As a result, strategies of resilient, low-impact design have taken hold that enhance both utility and human quality of life. Naturalized stormwater systems, which allow for smaller and more aesthetic interventions, have become a best practice in many situations. Much of the well-intentioned work of past decades is being reconsidered as an urgency grows to undo heavy-handed engineering, break up the pavement, and design spaces for nature to thrive and for people to enjoy.

Nature Play

Nature play has been met with quite a bit of press in recent years, with good reason. Nature play spaces have been defined as places in which “children of all ages and abilities play and learn by engaging with and manipulating diverse natural elements, materials, organisms and habitats through sensory, fine motor and gross motor experiences”. The benefits of nature play spaces abound with impacts on health, education, economics, environment and equity.

Studies have demonstrated that nature play:

  • Improves mental and physical health; decreases stress, anxiety and depression; and improves ability to assess risk in the environment
  • Creates a connection to the natural world that promotes environmental stewardship, improves focus and attention span, enhances academic performance, and has been shown to reduce bullying and absenteeism
  • Saves money as nature play elements are affordable to install and easy to replace, such as logs and stumps, or are infinitely durable, such as stone
  • Boosts investment in local suppliers, quarries and nurseries, as nature play spaces can be built entirely of local materials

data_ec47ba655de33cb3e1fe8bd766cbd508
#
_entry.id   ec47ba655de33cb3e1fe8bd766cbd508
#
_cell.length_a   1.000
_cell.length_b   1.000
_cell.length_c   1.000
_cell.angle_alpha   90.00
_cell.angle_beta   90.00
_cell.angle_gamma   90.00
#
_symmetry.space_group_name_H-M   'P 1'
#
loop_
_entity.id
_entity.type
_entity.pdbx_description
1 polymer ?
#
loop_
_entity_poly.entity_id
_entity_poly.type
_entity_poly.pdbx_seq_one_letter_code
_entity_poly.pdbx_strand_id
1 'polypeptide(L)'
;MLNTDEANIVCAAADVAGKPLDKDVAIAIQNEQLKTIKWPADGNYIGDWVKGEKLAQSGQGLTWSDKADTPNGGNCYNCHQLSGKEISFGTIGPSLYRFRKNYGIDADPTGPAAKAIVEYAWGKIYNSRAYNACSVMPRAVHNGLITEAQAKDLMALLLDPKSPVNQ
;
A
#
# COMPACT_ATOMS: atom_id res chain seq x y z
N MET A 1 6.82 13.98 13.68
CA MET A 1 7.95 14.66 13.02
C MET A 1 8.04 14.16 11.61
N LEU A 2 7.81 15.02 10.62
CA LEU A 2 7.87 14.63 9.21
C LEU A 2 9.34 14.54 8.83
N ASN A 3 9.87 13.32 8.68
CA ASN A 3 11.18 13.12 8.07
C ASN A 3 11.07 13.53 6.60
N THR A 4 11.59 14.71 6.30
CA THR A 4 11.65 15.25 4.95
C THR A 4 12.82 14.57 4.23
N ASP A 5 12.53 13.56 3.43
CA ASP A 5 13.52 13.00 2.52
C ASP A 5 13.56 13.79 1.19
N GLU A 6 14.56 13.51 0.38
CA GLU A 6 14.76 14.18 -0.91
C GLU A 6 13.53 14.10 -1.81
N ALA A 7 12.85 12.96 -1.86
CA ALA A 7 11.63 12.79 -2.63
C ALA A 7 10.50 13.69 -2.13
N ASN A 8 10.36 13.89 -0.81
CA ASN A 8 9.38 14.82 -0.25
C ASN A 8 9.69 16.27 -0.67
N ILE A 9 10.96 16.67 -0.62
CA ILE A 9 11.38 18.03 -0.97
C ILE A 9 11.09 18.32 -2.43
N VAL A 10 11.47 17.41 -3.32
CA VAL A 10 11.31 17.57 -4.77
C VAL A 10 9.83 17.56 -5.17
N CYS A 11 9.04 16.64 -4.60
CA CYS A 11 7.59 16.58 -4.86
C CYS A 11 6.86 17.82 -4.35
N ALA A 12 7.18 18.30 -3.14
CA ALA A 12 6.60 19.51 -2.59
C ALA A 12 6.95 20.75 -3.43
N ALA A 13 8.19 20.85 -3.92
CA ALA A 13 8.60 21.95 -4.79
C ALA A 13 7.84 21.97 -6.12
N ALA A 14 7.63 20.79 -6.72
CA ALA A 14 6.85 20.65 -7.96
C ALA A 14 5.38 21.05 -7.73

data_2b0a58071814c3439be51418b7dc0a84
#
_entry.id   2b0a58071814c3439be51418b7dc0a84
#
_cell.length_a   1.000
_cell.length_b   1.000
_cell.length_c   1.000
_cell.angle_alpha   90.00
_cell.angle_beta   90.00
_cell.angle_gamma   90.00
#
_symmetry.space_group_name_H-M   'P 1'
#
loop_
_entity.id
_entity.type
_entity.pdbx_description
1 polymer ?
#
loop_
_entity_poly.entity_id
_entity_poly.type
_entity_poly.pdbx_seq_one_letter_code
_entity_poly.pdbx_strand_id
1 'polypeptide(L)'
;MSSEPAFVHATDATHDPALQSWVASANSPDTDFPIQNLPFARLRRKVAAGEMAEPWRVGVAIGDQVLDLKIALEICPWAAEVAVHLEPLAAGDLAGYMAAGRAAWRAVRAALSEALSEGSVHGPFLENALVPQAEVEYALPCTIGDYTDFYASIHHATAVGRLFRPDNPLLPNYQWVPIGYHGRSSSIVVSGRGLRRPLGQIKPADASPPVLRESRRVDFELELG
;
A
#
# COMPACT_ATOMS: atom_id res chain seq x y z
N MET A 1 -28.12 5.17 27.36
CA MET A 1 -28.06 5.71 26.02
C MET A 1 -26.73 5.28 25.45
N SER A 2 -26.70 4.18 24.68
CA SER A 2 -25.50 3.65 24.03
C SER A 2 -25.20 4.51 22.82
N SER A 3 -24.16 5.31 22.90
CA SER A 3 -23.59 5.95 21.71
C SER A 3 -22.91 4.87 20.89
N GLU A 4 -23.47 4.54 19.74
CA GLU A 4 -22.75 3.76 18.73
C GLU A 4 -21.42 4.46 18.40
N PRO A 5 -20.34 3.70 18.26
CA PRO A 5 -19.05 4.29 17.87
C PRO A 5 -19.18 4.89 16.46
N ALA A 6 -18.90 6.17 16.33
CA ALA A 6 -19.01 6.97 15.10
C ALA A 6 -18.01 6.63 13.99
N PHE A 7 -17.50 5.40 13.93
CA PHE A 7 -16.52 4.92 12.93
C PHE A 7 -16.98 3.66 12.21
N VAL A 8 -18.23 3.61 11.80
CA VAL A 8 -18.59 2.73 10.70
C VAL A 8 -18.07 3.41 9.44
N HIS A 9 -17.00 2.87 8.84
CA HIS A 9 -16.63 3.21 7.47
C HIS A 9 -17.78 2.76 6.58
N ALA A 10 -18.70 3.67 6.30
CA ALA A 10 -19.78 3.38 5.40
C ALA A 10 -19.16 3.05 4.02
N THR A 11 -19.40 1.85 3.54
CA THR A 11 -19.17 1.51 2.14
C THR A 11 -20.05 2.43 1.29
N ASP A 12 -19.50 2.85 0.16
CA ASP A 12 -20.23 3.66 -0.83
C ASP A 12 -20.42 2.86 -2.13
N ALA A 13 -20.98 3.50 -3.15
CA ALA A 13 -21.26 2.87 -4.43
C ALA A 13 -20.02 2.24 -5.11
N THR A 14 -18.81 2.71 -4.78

• Improves water quality, reduces runoff, recharges groundwater, reduces urban heat island effect and reduces carbon footprint
  • Enhances social justice with access to nature, as less affluent communities typically have less green space nearby

That’s a lot of upside.

With these benefits in mind, the Nature Kids Discovery Zone was designed as fun place to play and a pleasant spot to spend time outside with friends and family. The “Zone” offers various elements to engage new and well-
seasoned nature lovers alike. These include:

  • Three formal play pits with massive log climbers and boulder play features designed with resilient surfacing and adequate critical fall zones
  • Two shed-style pavilions with rustic detailing, such as corrugated roofs, wood paneling, timber posts and sandstone capped integrated seatwalls
  • A “treehouse” of tiered platforms beneath mature evergreens for outdoor instruction and shaded gathering year-round
  • An adventure trail of massive beetle kill pine stumps, fallen logs and boulders that lead to a hilltop summit
  • A kid-size rustic cabin with an authentic ore trolley to honor local mining history
  • A visitor-activated creek that runs past sandy banks and over river cobbles as it moves through the site
  • A viewing platform overlooking an educational wetland fed by the creek for nature programming and school instruction
  • Steppingstones leading to “habitat islands,” intended to showcase upland ecology and wetland ecology side by side
  • Tree selections and plant species highlighting various Colorado ecosystems
  • Stone circles and moveable stumps for informal seating and creative gathering

Lessons Learned

Today, a visitor to the Inspire Trail and Nature Kids Discovery Zone will witness users big and small enjoying the space in ways the designers never envisioned. The project design was only a starting point, as it turns out, for infinite explorations in landscapes both real and imagined. With “nature” as the backdrop, whether native or designed, it appears anything is possible.

An Interview With Rob Burdine

When a landscape is set in motion, there are bound to be surprises as much a design team tries to anticipate them. Burdine, City of Lafayette Open Space Superintendent and city lead on the project, replied to a few questions and shared his experience managing the properties during the past couple years.

Carter L. Marshall III: Hey Rob! It has been a couple years since construction. How’s it going out there?